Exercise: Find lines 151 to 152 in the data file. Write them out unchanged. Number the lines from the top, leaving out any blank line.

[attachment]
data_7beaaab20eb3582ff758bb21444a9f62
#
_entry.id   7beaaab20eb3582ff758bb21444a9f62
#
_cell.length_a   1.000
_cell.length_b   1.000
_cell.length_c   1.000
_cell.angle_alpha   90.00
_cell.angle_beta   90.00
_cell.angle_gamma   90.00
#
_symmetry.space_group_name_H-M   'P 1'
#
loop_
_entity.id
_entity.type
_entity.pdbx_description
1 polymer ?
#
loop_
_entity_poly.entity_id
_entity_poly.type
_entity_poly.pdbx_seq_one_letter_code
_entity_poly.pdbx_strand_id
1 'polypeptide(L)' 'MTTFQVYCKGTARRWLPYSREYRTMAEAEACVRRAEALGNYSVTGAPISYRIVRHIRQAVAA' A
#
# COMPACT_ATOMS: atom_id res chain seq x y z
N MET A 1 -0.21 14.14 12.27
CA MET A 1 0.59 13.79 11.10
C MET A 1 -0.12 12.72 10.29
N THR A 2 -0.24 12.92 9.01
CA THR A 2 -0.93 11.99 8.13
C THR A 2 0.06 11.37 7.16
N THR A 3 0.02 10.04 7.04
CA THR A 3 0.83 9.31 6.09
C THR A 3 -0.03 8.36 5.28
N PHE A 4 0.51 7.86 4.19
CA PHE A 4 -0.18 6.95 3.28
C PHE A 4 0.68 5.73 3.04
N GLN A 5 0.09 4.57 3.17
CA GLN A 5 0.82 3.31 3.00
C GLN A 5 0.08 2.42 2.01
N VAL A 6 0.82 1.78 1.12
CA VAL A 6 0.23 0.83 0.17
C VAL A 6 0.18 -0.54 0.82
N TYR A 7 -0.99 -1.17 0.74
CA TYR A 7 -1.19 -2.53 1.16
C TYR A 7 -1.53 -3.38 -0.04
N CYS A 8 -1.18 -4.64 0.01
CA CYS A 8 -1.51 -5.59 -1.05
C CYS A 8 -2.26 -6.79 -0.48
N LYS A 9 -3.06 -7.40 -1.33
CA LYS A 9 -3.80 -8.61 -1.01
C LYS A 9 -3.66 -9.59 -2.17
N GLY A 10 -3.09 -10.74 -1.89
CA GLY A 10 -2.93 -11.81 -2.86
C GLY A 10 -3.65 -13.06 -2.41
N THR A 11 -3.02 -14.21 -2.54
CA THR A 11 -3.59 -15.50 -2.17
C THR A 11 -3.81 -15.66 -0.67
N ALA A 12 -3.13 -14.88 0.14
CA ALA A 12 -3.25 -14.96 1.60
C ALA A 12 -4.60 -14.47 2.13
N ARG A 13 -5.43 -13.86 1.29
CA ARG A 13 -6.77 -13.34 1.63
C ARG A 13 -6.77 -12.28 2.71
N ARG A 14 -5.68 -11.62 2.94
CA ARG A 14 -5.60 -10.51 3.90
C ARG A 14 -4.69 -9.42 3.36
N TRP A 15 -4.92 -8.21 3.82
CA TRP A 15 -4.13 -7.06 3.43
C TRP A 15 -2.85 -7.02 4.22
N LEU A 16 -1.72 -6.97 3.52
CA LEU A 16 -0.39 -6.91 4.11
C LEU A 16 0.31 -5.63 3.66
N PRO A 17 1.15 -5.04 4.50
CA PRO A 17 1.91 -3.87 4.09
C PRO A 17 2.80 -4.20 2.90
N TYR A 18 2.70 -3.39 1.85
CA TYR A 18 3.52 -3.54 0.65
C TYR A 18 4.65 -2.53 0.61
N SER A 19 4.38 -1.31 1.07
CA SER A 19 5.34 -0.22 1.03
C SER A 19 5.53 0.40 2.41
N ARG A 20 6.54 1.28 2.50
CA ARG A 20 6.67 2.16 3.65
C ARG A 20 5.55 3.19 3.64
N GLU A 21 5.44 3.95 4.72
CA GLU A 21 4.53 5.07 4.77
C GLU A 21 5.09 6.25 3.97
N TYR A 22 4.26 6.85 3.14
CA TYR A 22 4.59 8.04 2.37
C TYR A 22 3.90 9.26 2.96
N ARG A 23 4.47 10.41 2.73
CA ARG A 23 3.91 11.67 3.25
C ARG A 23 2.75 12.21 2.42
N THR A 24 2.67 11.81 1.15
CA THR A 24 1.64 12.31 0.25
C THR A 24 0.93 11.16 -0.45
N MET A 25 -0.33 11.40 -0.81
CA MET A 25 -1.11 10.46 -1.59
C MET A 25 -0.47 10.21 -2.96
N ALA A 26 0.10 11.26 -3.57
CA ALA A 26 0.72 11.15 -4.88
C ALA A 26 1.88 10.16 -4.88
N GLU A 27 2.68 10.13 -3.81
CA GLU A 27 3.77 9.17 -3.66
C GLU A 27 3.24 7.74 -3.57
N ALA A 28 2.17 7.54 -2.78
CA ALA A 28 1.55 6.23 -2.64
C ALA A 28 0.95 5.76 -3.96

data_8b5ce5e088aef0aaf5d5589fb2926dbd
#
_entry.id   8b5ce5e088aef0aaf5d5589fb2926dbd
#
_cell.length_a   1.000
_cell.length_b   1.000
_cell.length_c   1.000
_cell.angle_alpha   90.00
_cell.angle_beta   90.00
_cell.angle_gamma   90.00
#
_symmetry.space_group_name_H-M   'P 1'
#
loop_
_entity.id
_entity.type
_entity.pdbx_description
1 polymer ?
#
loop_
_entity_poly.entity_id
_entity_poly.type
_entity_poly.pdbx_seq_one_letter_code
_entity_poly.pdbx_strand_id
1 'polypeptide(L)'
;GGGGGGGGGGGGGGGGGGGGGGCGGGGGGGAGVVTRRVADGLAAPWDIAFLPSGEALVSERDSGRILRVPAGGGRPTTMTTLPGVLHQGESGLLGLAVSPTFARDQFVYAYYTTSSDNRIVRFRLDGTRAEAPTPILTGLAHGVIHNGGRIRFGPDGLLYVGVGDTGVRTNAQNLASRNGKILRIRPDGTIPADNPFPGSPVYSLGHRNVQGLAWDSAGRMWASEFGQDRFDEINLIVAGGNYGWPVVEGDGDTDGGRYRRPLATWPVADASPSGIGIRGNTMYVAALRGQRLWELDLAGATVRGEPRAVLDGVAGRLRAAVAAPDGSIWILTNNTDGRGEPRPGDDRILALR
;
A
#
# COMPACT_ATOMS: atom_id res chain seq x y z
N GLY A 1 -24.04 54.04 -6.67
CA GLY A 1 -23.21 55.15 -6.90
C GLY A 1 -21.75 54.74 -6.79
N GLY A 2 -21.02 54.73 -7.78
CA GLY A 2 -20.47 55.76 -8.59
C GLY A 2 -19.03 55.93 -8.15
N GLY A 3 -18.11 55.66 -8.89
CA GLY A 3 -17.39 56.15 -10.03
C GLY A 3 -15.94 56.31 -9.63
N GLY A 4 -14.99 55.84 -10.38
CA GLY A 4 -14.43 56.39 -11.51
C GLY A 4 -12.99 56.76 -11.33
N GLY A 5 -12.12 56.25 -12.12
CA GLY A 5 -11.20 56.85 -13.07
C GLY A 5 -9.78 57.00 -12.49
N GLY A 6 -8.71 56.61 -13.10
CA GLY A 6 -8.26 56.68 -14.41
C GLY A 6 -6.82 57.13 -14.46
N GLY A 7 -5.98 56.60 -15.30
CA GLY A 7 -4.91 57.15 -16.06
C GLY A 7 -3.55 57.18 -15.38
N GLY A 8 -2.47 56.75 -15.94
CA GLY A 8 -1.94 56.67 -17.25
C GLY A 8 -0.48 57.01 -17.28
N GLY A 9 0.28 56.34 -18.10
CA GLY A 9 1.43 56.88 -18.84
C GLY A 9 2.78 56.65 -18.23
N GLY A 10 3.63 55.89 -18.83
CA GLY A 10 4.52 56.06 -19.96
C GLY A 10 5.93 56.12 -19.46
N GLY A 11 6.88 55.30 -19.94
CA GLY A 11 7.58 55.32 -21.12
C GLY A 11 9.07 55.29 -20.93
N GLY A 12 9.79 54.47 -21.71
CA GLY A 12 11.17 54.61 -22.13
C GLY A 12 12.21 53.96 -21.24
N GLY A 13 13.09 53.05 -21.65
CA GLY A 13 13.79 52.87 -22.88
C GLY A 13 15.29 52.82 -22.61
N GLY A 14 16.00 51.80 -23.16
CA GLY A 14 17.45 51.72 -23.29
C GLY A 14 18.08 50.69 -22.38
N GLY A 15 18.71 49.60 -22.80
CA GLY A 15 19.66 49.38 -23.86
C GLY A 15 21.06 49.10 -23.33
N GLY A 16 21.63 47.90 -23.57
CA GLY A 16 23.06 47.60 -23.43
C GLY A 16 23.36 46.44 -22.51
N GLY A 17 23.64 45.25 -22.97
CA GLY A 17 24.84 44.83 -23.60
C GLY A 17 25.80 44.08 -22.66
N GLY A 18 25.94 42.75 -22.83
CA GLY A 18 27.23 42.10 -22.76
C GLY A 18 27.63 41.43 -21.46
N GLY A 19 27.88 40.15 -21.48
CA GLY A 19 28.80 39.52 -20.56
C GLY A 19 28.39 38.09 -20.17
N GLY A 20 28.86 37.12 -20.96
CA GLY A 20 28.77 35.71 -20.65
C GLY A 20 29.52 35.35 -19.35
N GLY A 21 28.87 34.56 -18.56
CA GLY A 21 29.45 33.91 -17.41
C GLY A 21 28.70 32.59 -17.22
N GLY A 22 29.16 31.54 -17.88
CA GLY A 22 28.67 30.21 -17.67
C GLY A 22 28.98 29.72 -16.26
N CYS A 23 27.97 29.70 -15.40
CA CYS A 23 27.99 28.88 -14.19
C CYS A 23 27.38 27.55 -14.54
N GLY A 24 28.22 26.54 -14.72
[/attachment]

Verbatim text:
N GLY A 4 -14.99 55.84 -10.38
CA GLY A 4 -14.43 56.39 -11.51